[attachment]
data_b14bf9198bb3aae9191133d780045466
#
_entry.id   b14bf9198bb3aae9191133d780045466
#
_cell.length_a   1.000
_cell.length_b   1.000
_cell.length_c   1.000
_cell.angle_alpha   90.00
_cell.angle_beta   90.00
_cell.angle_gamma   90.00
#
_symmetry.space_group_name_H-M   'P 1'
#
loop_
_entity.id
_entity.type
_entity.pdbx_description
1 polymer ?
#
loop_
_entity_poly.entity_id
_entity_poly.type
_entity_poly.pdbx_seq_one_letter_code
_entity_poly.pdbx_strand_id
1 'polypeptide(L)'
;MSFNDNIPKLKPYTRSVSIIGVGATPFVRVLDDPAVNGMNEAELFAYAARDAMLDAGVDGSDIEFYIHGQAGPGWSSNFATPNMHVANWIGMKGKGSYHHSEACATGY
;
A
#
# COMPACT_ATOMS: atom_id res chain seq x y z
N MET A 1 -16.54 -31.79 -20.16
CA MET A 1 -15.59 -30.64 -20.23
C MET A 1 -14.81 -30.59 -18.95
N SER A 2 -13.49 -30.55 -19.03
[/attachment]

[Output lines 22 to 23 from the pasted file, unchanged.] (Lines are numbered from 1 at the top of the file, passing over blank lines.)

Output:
_entity_poly.type
_entity_poly.pdbx_seq_one_letter_code